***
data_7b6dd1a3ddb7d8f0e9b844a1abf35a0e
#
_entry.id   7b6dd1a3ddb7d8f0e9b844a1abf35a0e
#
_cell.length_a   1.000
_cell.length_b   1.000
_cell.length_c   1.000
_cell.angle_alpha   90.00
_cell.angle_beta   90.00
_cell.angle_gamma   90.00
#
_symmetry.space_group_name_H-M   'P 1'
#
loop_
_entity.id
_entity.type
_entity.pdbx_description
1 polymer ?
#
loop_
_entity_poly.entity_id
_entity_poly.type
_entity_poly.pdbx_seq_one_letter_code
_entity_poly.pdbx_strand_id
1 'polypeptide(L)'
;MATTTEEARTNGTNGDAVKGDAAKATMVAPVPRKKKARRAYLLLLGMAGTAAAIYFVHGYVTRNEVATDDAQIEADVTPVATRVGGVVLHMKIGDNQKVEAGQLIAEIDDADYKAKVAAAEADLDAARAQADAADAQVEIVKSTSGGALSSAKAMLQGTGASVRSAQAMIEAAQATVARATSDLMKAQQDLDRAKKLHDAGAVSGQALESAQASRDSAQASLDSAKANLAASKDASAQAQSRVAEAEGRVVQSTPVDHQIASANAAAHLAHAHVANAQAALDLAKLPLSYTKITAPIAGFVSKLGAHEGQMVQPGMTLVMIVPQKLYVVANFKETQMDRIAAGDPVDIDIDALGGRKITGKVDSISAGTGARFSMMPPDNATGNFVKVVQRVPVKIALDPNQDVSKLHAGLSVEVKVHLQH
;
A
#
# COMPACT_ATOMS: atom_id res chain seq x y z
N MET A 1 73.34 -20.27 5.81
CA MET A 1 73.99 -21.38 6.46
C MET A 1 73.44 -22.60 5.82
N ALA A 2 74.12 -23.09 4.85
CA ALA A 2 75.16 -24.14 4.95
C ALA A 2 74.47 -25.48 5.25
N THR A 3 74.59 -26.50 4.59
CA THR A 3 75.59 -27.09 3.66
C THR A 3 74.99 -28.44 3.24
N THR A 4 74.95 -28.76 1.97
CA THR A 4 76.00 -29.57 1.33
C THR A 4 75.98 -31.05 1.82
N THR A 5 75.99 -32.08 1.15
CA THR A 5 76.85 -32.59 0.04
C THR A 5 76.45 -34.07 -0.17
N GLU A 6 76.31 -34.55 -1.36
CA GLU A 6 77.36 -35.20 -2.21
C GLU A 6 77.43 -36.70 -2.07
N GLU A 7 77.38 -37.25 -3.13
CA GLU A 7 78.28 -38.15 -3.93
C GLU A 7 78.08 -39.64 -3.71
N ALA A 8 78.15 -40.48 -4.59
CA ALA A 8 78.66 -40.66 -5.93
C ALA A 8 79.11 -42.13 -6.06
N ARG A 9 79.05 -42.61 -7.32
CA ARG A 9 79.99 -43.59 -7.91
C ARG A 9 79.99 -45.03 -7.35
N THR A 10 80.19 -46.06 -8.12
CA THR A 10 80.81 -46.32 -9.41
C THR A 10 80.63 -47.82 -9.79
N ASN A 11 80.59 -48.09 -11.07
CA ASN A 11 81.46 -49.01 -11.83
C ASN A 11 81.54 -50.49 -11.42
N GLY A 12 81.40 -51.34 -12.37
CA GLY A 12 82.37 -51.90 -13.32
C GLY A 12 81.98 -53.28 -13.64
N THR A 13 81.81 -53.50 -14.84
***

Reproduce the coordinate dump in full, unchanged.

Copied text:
data_7b6dd1a3ddb7d8f0e9b844a1abf35a0e
#
_entry.id   7b6dd1a3ddb7d8f0e9b844a1abf35a0e
#
_cell.length_a   1.000
_cell.length_b   1.000
_cell.length_c   1.000
_cell.angle_alpha   90.00
_cell.angle_beta   90.00
_cell.angle_gamma   90.00
#
_symmetry.space_group_name_H-M   'P 1'
#
loop_
_entity.id
_entity.type
_entity.pdbx_description
1 polymer ?
#
loop_
_entity_poly.entity_id
_entity_poly.type
_entity_poly.pdbx_seq_one_letter_code
_entity_poly.pdbx_strand_id
1 'polypeptide(L)'
;MATTTEEARTNGTNGDAVKGDAAKATMVAPVPRKKKARRAYLLLLGMAGTAAAIYFVHGYVTRNEVATDDAQIEADVTPVATRVGGVVLHMKIGDNQKVEAGQLIAEIDDADYKAKVAAAEADLDAARAQADAADAQVEIVKSTSGGALSSAKAMLQGTGASVRSAQAMIEAAQATVARATSDLMKAQQDLDRAKKLHDAGAVSGQALESAQASRDSAQASLDSAKANLAASKDASAQAQSRVAEAEGRVVQSTPVDHQIASANAAAHLAHAHVANAQAALDLAKLPLSYTKITAPIAGFVSKLGAHEGQMVQPGMTLVMIVPQKLYVVANFKETQMDRIAAGDPVDIDIDALGGRKITGKVDSISAGTGARFSMMPPDNATGNFVKVVQRVPVKIALDPNQDVSKLHAGLSVEVKVHLQH
;
A
#
# COMPACT_ATOMS: atom_id res chain seq x y z
N MET A 1 73.34 -20.27 5.81
CA MET A 1 73.99 -21.38 6.46
C MET A 1 73.44 -22.60 5.82
N ALA A 2 74.12 -23.09 4.85
CA ALA A 2 75.16 -24.14 4.95
C ALA A 2 74.47 -25.48 5.25
N THR A 3 74.59 -26.50 4.59
CA THR A 3 75.59 -27.09 3.66
C THR A 3 74.99 -28.44 3.24
N THR A 4 74.95 -28.76 1.97
CA THR A 4 76.00 -29.57 1.33
C THR A 4 75.98 -31.05 1.82
N THR A 5 75.99 -32.08 1.15
CA THR A 5 76.85 -32.59 0.04
C THR A 5 76.45 -34.07 -0.17
N GLU A 6 76.31 -34.55 -1.36
CA GLU A 6 77.36 -35.20 -2.21
C GLU A 6 77.43 -36.70 -2.07
N GLU A 7 77.38 -37.25 -3.13
CA GLU A 7 78.28 -38.15 -3.93
C GLU A 7 78.08 -39.64 -3.71
N ALA A 8 78.15 -40.48 -4.59
CA ALA A 8 78.66 -40.66 -5.93
C ALA A 8 79.11 -42.13 -6.06
N ARG A 9 79.05 -42.61 -7.32
CA ARG A 9 79.99 -43.59 -7.91
C ARG A 9 79.99 -45.03 -7.35
N THR A 10 80.19 -46.06 -8.12
CA THR A 10 80.81 -46.32 -9.41
C THR A 10 80.63 -47.82 -9.79
N ASN A 11 80.59 -48.09 -11.07
CA ASN A 11 81.46 -49.01 -11.83
C ASN A 11 81.54 -50.49 -11.42
N GLY A 12 81.40 -51.34 -12.37
CA GLY A 12 82.37 -51.90 -13.32
C GLY A 12 81.98 -53.28 -13.64
N THR A 13 81.81 -53.50 -14.84